It is illegal for a landlord to retaliate against you for exercising your tenant rights. For instance, you may have made a good faith complaint to your landlord or a government agency regarding health and safety violations, habitability issues or non-repair of your unit. Alternatively, you may have joined a tenants union to air your concerns collectively.
If the landlord shuts off utility services, locks you out of the premises, or intimidates and harasses you to force an eviction in response, it may amount to retaliation. Here is what you should do to protect your rights.
It is advisable to have a record of your interactions with the landlord that details the timeline of relevant events, such as the day you made the report and when their retaliatory acts began. Additionally, any correspondence with your landlord, such as repair requests, should be in writing to ensure you have copies of them. If you notice any adverse actions shortly after engaging in a protected activity, write to your landlord specifying the retaliatory acts and demand that they stop immediately.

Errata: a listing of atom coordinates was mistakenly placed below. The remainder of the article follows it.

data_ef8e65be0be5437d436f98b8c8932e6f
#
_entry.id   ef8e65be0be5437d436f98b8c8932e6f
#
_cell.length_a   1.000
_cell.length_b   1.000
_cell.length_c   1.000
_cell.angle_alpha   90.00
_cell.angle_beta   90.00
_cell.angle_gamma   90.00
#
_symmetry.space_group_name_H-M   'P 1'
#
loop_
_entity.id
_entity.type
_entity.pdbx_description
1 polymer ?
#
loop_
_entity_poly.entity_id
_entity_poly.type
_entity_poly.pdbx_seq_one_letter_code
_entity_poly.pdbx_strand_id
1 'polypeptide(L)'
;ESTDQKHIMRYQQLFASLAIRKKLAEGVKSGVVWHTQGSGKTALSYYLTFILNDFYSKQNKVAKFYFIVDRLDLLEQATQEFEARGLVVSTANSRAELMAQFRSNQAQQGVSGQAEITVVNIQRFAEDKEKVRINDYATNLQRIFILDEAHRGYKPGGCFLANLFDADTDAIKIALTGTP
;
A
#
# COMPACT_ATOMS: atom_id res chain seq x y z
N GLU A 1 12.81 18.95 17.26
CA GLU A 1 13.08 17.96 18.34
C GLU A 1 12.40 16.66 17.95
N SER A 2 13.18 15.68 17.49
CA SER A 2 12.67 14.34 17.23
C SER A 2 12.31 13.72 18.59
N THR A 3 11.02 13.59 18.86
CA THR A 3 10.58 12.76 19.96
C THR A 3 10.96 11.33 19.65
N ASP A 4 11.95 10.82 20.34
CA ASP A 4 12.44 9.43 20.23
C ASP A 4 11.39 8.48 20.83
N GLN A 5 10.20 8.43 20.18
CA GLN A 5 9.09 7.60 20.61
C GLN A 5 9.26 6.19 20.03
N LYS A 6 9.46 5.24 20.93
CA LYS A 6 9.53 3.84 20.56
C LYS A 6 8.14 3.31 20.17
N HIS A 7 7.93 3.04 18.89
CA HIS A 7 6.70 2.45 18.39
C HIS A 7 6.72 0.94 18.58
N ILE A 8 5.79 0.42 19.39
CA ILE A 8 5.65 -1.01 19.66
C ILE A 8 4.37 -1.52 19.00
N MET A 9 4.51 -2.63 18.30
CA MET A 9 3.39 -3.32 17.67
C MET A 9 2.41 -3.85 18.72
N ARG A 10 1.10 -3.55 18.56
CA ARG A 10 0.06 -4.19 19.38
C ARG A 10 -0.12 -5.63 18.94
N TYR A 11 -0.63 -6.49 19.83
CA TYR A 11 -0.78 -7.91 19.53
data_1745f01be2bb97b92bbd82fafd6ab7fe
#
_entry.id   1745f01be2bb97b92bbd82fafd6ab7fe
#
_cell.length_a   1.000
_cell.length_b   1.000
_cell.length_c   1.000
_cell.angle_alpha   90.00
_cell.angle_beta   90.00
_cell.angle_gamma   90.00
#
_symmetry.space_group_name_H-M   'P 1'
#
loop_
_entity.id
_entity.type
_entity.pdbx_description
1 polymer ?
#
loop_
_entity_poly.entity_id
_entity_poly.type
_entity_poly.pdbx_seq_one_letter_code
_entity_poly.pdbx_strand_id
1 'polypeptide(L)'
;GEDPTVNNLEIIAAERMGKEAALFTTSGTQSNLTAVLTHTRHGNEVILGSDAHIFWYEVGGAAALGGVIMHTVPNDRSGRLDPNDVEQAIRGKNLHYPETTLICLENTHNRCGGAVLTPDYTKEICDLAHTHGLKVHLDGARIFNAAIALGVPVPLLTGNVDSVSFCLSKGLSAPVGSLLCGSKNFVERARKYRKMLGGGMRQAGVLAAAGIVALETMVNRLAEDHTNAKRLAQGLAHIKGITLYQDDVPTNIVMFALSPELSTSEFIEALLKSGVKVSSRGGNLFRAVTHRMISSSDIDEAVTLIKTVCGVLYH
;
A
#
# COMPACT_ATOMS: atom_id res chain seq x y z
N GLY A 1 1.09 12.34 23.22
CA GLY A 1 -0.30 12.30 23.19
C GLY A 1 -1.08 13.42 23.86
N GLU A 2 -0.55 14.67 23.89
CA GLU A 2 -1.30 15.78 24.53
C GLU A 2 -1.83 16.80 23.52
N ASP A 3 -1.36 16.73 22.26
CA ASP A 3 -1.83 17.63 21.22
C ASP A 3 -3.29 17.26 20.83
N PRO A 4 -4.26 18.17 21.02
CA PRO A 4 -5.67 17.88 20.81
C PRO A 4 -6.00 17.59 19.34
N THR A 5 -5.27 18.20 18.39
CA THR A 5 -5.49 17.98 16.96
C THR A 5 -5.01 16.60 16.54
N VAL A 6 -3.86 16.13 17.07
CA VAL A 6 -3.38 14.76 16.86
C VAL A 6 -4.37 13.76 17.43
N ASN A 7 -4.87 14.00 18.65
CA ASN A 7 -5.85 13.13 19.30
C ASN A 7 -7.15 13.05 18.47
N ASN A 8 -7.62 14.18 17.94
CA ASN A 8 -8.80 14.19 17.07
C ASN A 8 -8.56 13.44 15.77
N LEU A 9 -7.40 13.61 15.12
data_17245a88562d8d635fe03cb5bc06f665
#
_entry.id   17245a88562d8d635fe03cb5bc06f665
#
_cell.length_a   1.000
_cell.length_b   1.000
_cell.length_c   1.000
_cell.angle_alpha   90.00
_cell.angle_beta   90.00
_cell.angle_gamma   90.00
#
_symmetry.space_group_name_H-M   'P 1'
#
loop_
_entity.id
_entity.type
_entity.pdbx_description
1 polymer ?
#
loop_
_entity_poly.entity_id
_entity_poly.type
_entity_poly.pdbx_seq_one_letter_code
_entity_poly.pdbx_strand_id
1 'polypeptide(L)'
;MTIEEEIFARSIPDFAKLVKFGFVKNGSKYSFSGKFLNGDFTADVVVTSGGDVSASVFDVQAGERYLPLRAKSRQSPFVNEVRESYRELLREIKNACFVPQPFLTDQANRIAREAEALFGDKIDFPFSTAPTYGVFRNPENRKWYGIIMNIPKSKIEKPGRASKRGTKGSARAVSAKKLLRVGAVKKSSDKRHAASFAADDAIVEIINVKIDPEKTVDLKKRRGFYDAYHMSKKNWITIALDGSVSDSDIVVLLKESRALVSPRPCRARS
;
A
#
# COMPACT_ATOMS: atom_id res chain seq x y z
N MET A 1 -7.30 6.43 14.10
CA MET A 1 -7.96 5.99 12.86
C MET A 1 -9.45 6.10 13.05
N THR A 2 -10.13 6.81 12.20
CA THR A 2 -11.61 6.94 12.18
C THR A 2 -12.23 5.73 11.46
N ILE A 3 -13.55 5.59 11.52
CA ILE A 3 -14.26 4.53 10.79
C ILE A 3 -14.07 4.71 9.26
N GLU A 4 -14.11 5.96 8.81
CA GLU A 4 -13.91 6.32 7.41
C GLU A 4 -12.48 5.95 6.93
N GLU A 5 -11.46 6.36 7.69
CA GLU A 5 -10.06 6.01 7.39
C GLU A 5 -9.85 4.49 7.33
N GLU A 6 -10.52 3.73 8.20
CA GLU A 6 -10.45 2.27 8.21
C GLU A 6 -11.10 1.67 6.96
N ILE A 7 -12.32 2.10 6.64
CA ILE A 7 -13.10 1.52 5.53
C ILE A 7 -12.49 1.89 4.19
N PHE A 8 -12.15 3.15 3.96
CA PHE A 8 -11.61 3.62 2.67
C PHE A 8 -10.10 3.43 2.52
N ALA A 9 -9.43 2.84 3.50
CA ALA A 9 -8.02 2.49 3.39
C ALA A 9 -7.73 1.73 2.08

Useful evidence consists of a neighbor’s testimony if they witnessed the landlord harassing you or a police report if law enforcement responded to a situation at the premises. Photos of the dwelling unit can also help refute some of the claims against you or prove specific facts.
Explore your legal options
You may have incurred moving costs, unexpected rent expenses or even suffered emotional distress due to your landlord’s retaliatory acts. If so, you can take legal action against them and recover damages. Learning more about your rights as a tenant and how to prove landlord retaliation will help you take the most appropriate action in view of the prevailing circumstances.